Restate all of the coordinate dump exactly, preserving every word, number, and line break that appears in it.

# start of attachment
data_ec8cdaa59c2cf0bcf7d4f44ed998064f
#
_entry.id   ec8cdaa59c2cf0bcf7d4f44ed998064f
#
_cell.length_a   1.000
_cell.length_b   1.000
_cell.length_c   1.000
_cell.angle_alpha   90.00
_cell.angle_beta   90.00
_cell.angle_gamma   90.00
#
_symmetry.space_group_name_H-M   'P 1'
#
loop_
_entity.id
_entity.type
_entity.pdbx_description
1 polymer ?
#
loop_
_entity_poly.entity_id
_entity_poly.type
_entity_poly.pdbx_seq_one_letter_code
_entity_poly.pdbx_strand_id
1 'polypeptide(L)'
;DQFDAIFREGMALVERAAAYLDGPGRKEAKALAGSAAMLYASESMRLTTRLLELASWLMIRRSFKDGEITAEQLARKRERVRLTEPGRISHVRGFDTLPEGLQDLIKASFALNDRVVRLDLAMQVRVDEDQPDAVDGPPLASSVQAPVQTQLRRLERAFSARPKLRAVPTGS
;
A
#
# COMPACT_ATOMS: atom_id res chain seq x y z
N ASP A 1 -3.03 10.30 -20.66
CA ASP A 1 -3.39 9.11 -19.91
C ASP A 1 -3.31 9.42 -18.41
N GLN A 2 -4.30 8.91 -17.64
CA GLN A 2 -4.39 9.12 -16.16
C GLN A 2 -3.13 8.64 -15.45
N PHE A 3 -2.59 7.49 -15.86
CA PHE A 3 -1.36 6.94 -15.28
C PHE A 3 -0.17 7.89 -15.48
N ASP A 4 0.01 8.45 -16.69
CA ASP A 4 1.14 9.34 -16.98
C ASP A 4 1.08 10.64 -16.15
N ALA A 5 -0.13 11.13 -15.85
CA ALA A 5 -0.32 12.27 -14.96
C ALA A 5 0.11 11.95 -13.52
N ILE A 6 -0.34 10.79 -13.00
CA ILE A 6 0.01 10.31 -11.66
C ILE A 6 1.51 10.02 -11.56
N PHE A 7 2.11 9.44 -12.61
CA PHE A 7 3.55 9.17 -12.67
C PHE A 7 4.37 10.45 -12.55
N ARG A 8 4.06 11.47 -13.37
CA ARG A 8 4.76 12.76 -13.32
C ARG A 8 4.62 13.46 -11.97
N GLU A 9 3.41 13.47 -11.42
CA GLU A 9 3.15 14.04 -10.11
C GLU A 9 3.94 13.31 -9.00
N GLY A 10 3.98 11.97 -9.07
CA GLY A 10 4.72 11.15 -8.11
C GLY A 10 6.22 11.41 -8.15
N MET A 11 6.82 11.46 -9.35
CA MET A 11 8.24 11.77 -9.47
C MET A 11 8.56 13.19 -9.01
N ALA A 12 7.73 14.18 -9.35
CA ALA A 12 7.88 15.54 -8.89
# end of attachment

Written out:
data_ec8cdaa59c2cf0bcf7d4f44ed998064f
#
_entry.id   ec8cdaa59c2cf0bcf7d4f44ed998064f
#
_cell.length_a   1.000
_cell.length_b   1.000
_cell.length_c   1.000
_cell.angle_alpha   90.00
_cell.angle_beta   90.00
_cell.angle_gamma   90.00
#
_symmetry.space_group_name_H-M   'P 1'
#
loop_
_entity.id
_entity.type
_entity.pdbx_description
1 polymer ?
#
loop_
_entity_poly.entity_id
_entity_poly.type
_entity_poly.pdbx_seq_one_letter_code
_entity_poly.pdbx_strand_id
1 'polypeptide(L)'
;DQFDAIFREGMALVERAAAYLDGPGRKEAKALAGSAAMLYASESMRLTTRLLELASWLMIRRSFKDGEITAEQLARKRERVRLTEPGRISHVRGFDTLPEGLQDLIKASFALNDRVVRLDLAMQVRVDEDQPDAVDGPPLASSVQAPVQTQLRRLERAFSARPKLRAVPTGS
;
A
#
# COMPACT_ATOMS: atom_id res chain seq x y z
N ASP A 1 -3.03 10.30 -20.66
CA ASP A 1 -3.39 9.11 -19.91
C ASP A 1 -3.31 9.42 -18.41
N GLN A 2 -4.30 8.91 -17.64
CA GLN A 2 -4.39 9.12 -16.16
C GLN A 2 -3.13 8.64 -15.45
N PHE A 3 -2.59 7.49 -15.86
CA PHE A 3 -1.36 6.94 -15.28
C PHE A 3 -0.17 7.89 -15.48
N ASP A 4 0.01 8.45 -16.69
CA ASP A 4 1.14 9.34 -16.98
C ASP A 4 1.08 10.64 -16.15
N ALA A 5 -0.13 11.13 -15.85
CA ALA A 5 -0.32 12.27 -14.96
C ALA A 5 0.11 11.95 -13.52
N ILE A 6 -0.34 10.79 -13.00
CA ILE A 6 0.01 10.31 -11.66
C ILE A 6 1.51 10.02 -11.56
N PHE A 7 2.11 9.44 -12.61
CA PHE A 7 3.55 9.17 -12.67
C PHE A 7 4.37 10.45 -12.55
N ARG A 8 4.06 11.47 -13.37
CA ARG A 8 4.76 12.76 -13.32
C ARG A 8 4.62 13.46 -11.97
N GLU A 9 3.41 13.47 -11.42
CA GLU A 9 3.15 14.04 -10.11
C GLU A 9 3.94 13.31 -9.00
N GLY A 10 3.98 11.97 -9.07
CA GLY A 10 4.72 11.15 -8.11
C GLY A 10 6.22 11.41 -8.15
N MET A 11 6.82 11.46 -9.35
CA MET A 11 8.24 11.77 -9.47
C MET A 11 8.56 13.19 -9.01
N ALA A 12 7.73 14.18 -9.35
CA ALA A 12 7.88 15.54 -8.89